Sunday, May 20, 2012

Memorial Day & Hunger Games

This past week my son Freddie and I saw the movie, "Hunger Games."  I know this was a movie many of  you saw weeks ago and I am on the late train.  The story is set in a future where the Capitol selects a boy and a girl from the 12 districts that make up their universe to fight until their death on live television.  The heroine in the movie, Katniss Everdeen, volunteers to take her younger sister's place when she's selected for the latest match.  There are many things that caught my attention in this movie, and like any type of "war" people hate death and ultimately have a compassionate heart towards mankind.

In the movie, Katniss who is from District 12, was helped by a young little black girl that is from District 11 ( the purpose of  "Hunger Games" is  one out of the 24 people that go in will come out a live) so for this young girl from District 11 to help Katniss from District 12, she is sacrificing the possibility of her own life.  A friendship develops and when the young girl from District 11 is killed, Katniss shows compassion towards her through a kind and loving burial.  This also sets the stage for Katniss to have purpose and have a heart to survive.
This week I wanted to share a thought regarding Memorial Day and the movie, "Hunger Games" stayed on my mind.  The two have a theme that is intertwined.  We all want to live for a purpose and to survive.
Memorial Day is a federal holiday set aside to remember the men and women who died while serving in the United States Armed Forces.  This holiday has evolved and is now celebrated in several ways from picnics, to fireworks and the decorating of loved ones graves.  As I continued to do some research on this holiday, I also learned something I never knew, blacks in Charleston, also known as "Freedmen,"  organized a May Day ceremony covered by the New York Tribune Newspaper.  Our history tells us that "our" loved ones also served and died in serving our country dating back to the Civil War.   Frederick Douglass said, "Once let the black man get upon his person the brass letter, U.S., let him get an eagle on his button, and a musket on his shoulder and bullets in his pocket, there is no power on earth that can deny that he has earned the right to citizenship."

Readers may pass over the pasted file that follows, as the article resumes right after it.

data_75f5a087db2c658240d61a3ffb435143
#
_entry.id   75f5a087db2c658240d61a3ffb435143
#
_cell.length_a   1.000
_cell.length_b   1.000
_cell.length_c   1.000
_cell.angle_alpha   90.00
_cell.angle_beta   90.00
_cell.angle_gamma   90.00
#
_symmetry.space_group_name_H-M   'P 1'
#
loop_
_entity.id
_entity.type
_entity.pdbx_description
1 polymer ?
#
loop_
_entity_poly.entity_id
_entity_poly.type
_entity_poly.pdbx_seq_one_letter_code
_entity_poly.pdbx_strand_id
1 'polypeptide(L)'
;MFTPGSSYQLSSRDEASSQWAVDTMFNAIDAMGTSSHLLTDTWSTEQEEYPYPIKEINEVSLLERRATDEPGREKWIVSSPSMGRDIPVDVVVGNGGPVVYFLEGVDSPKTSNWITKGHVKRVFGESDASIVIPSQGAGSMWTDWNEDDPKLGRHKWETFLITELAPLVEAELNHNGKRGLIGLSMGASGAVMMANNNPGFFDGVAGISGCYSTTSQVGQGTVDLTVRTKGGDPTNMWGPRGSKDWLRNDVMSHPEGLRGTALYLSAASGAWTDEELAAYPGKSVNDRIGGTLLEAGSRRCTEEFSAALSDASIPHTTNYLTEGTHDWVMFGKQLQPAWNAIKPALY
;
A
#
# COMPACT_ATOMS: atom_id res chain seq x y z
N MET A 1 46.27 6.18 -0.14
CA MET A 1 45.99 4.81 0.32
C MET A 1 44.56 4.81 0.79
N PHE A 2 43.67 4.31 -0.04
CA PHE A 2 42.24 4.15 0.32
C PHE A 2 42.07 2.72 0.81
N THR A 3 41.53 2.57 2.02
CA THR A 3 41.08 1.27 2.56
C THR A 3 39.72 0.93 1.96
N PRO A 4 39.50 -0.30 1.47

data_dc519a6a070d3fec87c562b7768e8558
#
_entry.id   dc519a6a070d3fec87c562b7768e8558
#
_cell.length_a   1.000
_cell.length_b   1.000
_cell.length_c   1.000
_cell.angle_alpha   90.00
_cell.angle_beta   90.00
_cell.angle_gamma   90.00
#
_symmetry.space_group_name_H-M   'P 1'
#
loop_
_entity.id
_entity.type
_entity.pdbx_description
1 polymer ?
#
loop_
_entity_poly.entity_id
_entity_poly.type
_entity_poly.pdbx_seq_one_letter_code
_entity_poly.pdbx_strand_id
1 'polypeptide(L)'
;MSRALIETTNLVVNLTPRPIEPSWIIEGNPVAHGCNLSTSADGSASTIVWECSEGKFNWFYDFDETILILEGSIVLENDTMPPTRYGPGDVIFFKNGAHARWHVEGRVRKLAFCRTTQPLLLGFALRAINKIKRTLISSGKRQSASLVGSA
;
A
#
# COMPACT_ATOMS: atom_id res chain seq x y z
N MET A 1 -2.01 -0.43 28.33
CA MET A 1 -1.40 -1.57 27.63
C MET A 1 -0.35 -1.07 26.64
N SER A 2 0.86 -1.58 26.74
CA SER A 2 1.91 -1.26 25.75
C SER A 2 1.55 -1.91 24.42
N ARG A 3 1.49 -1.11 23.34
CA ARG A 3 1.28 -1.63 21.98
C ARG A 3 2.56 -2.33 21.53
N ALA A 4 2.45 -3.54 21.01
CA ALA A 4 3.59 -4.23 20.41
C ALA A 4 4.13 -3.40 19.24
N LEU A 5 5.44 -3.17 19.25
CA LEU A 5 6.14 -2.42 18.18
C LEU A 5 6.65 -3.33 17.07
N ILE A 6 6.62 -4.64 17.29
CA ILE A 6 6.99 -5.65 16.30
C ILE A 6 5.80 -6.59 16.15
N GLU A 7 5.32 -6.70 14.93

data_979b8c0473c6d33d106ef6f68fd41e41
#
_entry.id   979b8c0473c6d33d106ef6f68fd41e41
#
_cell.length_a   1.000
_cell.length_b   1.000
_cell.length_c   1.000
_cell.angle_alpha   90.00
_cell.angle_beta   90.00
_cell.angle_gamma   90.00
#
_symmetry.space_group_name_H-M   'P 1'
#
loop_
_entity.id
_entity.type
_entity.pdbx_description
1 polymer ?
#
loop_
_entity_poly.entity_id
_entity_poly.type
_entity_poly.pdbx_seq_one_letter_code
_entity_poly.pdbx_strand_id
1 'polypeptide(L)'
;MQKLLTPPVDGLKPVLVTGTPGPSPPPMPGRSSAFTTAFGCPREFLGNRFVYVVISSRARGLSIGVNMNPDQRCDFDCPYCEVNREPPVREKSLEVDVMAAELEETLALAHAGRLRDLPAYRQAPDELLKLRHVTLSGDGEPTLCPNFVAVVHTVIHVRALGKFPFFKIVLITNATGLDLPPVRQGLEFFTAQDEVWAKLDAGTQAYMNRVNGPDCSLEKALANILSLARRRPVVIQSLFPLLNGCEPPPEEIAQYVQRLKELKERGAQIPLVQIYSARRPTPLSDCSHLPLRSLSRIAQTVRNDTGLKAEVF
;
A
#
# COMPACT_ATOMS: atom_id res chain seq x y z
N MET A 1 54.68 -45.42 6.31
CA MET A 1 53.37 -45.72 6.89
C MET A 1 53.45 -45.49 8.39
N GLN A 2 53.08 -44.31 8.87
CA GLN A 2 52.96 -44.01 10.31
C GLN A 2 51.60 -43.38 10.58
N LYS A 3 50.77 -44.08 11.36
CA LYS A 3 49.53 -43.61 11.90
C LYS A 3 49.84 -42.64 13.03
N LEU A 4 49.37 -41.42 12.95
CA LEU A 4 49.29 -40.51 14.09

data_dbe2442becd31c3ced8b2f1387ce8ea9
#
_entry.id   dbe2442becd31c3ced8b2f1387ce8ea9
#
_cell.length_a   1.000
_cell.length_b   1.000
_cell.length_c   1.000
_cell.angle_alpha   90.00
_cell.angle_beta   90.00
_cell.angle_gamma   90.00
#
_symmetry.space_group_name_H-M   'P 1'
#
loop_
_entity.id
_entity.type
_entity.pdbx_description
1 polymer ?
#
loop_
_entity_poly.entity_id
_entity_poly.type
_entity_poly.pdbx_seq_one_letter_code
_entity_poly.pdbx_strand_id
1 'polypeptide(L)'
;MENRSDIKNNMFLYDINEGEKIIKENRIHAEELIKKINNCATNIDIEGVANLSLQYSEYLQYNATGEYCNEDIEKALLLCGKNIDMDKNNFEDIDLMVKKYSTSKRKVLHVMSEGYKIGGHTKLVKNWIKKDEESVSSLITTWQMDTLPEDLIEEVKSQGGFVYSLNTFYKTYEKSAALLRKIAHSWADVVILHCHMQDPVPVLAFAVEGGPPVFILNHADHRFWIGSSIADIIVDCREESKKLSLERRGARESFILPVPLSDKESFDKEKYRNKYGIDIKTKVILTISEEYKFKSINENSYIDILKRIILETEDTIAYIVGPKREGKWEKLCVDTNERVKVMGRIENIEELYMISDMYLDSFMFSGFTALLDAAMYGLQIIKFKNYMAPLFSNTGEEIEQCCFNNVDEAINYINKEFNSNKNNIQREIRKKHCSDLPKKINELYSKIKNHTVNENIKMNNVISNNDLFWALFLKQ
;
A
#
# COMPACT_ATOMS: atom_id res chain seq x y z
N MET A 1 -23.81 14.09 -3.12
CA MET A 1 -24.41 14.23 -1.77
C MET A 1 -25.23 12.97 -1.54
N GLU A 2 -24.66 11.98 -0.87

Although "Hunger Games" was a fictional story, the theme of mankind caring for one another even in the worse of circumstances, is the same even in real life war.   Peter the young man from District 12 in the movie, made the statement that  he did not want to lose who he was, and  even if he was to die, he didn't want "them" (the ones in charge) to think they owned him. 
In closing, I want to say thank you to everyone who has fought and died to keep all of us free!
Healing Without Hate:  It's a choice. It's a lifestyle. Pass it on!
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